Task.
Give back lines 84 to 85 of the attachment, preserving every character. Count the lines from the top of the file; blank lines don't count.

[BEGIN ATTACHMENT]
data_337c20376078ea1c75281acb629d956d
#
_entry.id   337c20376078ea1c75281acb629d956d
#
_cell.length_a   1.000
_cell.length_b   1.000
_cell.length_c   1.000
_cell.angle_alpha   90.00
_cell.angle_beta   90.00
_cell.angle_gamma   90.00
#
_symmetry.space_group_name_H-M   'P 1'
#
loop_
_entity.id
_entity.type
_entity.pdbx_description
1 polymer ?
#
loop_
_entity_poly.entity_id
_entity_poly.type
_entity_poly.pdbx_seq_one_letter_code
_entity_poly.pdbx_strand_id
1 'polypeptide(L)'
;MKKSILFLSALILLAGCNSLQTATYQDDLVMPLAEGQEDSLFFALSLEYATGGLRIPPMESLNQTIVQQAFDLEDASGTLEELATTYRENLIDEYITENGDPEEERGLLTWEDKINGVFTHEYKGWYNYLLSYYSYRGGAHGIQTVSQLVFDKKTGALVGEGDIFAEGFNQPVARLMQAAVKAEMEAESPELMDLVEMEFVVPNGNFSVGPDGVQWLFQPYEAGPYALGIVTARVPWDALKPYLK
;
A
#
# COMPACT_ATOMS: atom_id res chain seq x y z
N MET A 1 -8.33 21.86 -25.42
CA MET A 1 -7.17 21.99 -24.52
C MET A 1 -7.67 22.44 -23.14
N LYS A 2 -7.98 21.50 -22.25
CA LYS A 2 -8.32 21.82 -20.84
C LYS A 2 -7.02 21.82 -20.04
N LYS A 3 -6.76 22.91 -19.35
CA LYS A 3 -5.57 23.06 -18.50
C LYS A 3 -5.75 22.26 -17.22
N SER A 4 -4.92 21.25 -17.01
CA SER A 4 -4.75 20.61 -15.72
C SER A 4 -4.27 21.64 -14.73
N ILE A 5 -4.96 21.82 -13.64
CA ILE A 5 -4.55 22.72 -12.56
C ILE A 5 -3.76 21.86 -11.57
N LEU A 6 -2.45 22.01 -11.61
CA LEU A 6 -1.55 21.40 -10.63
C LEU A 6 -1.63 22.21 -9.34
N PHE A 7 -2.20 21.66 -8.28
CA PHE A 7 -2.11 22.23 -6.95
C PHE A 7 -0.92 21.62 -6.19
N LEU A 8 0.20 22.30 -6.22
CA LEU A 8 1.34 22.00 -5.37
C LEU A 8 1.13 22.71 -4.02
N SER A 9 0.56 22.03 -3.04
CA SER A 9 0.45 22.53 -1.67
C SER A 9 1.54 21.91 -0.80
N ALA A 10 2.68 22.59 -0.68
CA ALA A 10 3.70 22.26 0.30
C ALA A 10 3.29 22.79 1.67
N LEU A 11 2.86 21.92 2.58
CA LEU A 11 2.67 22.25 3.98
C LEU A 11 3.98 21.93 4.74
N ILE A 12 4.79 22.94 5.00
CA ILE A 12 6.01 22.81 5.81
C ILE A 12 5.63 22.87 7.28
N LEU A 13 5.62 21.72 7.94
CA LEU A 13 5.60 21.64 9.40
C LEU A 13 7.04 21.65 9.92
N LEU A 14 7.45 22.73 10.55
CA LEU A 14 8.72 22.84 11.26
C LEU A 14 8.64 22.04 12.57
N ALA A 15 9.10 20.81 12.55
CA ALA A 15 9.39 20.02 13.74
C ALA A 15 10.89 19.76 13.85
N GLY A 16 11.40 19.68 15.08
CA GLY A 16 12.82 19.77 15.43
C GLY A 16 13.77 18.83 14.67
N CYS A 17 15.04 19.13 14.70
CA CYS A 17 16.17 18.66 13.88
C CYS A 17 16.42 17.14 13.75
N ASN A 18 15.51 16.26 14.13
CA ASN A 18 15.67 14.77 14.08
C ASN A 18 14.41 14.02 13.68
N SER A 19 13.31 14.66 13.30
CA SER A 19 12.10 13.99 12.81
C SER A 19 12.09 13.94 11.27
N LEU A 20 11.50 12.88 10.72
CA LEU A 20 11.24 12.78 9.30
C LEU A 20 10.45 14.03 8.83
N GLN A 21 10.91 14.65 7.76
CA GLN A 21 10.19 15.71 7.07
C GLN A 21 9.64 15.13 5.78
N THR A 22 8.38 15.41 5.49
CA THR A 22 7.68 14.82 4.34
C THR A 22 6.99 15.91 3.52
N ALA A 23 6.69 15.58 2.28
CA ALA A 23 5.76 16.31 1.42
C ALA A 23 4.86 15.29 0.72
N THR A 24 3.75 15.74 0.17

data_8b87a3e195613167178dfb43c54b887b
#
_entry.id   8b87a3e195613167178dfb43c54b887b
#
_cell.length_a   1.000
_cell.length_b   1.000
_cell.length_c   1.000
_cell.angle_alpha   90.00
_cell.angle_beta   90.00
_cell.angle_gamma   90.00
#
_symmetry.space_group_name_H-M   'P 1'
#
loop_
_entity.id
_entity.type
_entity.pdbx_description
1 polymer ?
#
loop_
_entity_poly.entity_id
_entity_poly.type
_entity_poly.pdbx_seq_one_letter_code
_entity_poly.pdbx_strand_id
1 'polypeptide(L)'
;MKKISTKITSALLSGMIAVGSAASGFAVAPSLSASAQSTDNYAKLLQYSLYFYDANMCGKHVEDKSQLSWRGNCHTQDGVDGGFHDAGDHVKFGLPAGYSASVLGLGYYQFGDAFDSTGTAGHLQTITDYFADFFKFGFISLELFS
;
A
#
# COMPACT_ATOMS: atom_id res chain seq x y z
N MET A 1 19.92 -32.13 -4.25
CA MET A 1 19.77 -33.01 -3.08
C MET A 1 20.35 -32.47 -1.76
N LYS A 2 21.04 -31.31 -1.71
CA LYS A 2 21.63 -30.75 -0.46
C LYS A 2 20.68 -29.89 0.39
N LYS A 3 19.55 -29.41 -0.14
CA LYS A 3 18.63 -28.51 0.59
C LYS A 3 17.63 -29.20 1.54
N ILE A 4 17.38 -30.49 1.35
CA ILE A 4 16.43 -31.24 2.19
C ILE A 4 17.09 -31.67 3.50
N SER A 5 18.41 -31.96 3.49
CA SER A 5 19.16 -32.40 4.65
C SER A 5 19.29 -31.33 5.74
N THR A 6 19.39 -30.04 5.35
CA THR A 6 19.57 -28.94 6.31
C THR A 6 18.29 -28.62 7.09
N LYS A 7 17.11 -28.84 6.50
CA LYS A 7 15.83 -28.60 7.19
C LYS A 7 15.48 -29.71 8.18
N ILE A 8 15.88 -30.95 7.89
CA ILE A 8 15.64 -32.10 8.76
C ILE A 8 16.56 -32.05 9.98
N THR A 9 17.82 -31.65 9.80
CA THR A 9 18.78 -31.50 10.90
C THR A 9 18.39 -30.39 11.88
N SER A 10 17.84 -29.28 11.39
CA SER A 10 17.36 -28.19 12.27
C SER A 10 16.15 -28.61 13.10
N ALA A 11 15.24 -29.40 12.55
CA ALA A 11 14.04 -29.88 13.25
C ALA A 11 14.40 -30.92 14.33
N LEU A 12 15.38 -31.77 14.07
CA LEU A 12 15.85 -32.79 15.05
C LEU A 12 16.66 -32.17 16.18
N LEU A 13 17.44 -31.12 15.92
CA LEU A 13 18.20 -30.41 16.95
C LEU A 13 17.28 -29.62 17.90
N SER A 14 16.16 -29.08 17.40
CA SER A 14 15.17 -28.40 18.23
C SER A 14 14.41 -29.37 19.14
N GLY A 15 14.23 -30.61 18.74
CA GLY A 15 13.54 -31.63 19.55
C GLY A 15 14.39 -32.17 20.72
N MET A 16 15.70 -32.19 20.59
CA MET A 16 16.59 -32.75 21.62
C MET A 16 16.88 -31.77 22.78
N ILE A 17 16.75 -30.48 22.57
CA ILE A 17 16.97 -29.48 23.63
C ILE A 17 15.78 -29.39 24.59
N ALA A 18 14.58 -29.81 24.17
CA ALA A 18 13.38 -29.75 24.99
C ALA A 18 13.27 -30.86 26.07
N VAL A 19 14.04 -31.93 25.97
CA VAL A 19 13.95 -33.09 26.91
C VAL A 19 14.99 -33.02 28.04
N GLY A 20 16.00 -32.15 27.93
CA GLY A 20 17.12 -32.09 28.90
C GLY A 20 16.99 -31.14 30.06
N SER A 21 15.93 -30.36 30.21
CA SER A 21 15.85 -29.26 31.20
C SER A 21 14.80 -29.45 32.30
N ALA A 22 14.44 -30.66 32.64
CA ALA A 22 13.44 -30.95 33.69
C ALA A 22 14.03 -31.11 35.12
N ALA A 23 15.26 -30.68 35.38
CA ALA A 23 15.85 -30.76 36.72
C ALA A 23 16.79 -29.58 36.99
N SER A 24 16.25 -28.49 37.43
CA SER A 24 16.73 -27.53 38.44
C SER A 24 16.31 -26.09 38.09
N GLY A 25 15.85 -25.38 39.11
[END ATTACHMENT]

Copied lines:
C ASN A 18 14.41 14.02 13.68
N SER A 19 13.31 14.66 13.30